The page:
We must also consider the question of night access. In what was my constituency, just before the election a gamekeeper's widow, Mrs Glass aged 92, who lived

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in a little house about 125 yards from the nearest other residence, had three thugs in her home. One kept watch while the other two tortured her to tell them where the wealth was. I have never employed a gamekeeper. Noble Lords opposite may have done so and will recognise that a 92 year-old gamekeeper's widow is unlikely to have a great deal of money hidden away. She had not. She died a fortnight later. That episode sent a message to poor, elderly people who live in such remote areas that thieves come in the night. Given that policing must be concentrated where people are to be found in the largest numbers, in recent times there has not been much relief for that anxiety. Therefore, I believe that we need to be extremely careful.

Again, with regard to night access, in the 1960s and early 1970s I spent a good deal of time on a detailed study of badgers, for which I was able to make use of night access. I was extremely annoyed by the fact that that access was taken away when the last administration sold off all the Forestry Commission's plantations in South Yorkshire without making public access available. Therefore, sometimes I believe that excitement on the other side of the House about public access is a little excessive. However, the fact remains that night access in close proximity to urban areas can generate a great deal of anxiety.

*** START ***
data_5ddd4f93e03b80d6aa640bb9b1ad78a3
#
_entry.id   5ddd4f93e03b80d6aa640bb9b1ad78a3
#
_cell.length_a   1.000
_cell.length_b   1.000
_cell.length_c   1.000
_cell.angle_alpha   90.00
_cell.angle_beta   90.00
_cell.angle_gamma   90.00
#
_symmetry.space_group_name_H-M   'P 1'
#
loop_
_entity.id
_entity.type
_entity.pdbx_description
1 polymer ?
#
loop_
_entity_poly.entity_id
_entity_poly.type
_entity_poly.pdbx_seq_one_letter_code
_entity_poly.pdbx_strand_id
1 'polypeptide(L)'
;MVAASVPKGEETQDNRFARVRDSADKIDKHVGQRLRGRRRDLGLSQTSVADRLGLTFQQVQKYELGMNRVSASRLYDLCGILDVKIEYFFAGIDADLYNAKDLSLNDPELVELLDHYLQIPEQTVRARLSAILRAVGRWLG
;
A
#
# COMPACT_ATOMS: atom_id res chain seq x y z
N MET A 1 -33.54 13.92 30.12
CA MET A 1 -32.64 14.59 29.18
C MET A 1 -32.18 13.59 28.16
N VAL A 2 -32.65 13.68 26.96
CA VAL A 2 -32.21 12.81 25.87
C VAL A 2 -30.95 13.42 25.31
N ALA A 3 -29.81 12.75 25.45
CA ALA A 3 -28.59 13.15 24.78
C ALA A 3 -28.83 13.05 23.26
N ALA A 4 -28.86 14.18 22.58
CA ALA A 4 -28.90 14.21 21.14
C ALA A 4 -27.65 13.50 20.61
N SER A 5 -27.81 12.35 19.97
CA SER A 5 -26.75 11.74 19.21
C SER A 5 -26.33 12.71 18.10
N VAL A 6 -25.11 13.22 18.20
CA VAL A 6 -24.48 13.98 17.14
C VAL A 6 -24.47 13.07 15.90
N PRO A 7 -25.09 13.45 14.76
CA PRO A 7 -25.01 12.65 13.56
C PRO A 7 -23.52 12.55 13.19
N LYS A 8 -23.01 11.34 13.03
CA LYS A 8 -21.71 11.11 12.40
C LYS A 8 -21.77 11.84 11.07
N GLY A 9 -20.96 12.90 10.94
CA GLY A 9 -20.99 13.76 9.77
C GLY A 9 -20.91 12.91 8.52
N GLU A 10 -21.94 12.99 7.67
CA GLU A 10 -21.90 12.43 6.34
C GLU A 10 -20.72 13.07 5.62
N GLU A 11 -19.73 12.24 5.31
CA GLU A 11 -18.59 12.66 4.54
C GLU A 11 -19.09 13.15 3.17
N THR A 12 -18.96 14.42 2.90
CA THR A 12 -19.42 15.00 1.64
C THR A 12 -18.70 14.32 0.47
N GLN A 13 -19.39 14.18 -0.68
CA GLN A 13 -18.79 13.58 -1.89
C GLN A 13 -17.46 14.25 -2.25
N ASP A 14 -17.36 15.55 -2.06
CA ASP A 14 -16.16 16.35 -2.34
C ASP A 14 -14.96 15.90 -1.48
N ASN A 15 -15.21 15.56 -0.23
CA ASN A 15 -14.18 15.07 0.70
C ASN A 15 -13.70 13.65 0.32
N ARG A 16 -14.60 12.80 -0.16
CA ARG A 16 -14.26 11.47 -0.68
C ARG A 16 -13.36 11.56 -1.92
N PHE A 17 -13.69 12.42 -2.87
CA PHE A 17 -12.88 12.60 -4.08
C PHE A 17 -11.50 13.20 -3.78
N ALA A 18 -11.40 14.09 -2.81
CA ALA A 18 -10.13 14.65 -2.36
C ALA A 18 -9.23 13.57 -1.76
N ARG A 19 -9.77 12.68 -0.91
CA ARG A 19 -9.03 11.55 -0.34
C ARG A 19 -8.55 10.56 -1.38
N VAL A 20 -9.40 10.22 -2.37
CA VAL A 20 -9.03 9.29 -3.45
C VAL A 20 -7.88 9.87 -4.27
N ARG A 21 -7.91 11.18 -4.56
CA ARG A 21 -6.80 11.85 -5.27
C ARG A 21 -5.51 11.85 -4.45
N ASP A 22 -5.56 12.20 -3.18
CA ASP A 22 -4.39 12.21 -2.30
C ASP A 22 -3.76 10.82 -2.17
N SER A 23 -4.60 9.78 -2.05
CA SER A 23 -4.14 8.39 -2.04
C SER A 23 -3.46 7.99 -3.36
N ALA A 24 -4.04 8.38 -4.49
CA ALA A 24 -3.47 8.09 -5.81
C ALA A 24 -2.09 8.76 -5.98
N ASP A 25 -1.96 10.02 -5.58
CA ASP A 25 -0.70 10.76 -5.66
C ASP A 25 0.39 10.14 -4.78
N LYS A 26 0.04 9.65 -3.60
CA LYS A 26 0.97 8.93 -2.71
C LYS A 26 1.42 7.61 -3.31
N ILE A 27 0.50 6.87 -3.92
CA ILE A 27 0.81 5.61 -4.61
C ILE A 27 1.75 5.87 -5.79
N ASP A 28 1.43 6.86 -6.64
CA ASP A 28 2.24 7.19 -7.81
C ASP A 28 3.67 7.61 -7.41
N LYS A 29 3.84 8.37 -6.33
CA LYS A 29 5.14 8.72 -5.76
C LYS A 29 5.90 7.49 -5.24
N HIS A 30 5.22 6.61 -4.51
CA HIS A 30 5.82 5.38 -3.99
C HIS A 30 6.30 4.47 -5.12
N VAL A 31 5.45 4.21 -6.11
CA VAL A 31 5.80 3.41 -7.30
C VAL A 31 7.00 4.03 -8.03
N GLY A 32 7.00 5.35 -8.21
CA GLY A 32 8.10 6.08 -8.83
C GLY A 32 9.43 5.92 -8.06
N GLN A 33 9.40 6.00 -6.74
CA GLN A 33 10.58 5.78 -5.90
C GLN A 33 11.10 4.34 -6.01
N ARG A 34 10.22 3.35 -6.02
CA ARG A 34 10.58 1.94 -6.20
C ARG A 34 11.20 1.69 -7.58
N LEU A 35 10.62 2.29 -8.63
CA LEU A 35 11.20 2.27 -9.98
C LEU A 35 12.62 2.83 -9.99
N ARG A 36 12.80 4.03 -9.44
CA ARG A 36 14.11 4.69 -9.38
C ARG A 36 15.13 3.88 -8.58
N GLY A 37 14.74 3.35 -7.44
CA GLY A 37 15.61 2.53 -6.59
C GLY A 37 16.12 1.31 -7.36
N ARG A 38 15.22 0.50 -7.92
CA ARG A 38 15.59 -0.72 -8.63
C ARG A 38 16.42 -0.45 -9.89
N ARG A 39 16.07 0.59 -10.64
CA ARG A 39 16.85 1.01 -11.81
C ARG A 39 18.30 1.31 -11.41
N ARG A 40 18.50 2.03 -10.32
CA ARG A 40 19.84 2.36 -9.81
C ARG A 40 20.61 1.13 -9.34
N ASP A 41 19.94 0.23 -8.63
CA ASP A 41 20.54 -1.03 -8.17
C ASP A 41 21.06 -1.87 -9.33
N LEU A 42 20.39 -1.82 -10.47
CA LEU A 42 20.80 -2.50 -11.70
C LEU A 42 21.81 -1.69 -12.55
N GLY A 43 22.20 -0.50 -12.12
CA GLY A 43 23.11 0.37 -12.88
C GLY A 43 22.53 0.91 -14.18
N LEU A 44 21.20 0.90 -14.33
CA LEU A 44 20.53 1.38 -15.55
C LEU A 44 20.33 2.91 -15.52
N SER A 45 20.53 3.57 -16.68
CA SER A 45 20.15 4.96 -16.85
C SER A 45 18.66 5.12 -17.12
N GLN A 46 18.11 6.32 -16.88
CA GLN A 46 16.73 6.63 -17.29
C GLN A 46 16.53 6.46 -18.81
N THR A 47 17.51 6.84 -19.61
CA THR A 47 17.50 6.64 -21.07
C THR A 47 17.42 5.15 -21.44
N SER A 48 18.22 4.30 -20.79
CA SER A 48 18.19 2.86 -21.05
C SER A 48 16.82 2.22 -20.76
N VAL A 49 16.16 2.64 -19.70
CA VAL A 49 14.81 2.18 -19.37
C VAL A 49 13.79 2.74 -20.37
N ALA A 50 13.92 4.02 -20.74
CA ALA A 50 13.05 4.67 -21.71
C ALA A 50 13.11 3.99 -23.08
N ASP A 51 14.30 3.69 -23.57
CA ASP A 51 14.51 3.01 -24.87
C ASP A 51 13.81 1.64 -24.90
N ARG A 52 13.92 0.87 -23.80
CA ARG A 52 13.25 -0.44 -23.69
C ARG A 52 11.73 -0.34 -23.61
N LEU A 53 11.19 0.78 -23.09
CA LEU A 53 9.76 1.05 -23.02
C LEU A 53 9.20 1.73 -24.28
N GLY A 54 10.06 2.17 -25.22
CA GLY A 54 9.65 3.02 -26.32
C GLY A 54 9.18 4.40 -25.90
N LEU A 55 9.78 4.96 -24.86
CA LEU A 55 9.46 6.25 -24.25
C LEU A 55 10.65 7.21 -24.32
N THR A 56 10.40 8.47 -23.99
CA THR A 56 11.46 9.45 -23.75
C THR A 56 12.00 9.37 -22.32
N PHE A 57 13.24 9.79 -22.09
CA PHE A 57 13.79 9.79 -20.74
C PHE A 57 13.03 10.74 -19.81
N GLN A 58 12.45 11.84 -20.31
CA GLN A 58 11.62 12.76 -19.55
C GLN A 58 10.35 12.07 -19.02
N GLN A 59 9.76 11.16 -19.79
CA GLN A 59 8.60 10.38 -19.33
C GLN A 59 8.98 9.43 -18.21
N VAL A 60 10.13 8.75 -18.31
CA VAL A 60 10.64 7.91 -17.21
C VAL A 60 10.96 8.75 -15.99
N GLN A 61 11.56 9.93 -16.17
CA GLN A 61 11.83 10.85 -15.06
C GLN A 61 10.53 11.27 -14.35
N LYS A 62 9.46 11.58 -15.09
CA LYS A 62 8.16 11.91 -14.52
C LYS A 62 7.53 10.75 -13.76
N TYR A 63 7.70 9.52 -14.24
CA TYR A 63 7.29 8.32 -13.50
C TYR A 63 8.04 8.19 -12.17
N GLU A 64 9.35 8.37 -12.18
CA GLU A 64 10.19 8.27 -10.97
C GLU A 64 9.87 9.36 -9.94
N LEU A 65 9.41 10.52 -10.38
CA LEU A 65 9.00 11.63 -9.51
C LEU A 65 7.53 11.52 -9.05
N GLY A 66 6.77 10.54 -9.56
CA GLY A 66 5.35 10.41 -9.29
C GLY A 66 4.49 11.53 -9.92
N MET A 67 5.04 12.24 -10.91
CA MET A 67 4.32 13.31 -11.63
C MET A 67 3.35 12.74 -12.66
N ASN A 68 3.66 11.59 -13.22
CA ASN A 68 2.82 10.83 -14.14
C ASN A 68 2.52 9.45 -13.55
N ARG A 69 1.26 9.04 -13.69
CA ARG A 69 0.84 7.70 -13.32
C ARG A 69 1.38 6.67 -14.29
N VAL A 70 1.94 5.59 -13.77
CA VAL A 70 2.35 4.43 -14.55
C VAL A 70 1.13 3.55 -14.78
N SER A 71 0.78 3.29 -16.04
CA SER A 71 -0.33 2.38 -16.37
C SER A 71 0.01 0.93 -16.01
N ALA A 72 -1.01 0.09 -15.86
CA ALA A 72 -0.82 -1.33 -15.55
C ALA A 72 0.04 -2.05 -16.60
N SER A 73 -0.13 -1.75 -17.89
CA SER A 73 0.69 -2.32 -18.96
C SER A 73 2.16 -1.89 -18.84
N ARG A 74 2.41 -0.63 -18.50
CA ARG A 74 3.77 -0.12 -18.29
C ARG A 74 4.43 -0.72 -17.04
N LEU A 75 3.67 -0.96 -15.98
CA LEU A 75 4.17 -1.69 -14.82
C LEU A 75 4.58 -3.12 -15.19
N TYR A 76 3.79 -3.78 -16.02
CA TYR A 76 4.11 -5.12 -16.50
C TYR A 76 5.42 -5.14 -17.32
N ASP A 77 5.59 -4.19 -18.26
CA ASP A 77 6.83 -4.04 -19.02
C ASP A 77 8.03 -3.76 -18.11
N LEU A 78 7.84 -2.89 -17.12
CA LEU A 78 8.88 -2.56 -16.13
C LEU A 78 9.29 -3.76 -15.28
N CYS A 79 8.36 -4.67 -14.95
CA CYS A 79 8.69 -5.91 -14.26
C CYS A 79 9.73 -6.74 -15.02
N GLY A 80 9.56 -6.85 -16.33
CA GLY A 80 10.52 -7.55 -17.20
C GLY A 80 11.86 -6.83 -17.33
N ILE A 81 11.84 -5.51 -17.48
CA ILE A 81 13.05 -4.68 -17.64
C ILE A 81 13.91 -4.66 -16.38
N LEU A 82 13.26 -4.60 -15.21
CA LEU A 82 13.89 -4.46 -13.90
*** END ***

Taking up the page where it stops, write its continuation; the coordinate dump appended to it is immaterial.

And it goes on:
We need to ensure that resources for policing are improved so that from time to time the required sanctions can be put in place. In my view, for example, for those who use off-the-road vehicles which are unlicensed and uninsured, or for those who allow children aged 12 and 13, as sometimes happens, to use such vehicles or, often, two-wheeled vehicles without even having equipped them with a safety helmet, the only sensible sanction is the confiscation of that vehicle. For those who use airguns and firearms without permission, the only conceivable sensible sanction is the confiscation and perhaps the destruction of the weapon.

I was particularly annoyed when last year a young man, who tried to shoot birds on the lake by my home, was prosecuted for a different offence with that particular weapon and the court then returned the airgun to him. Fortunately, one of his neighbours gave more suitable advice about what he would do with the airgun if he saw him with it again. I do not believe that anyone has since seen the young man with that weapon. We need to recognise that if we open the door of opportunity to responsibility, we open it also to the irresponsible. I believe that we should consider that aspect of the matter.

I recognise also that other serious problems exist. Fifty years ago, a visit to the Peak District from my area was a family exercise, probably undertaken by public transport and probably planned a week or two in advance. In the same area today, if it is a fine day people simply get into their cars on a happy whim and go. Unfortunately, when they return, in many cases they will probably have left behind their litter. Over the past 20 months I have spent each weekend collecting one large sack of waste and litter around the lake near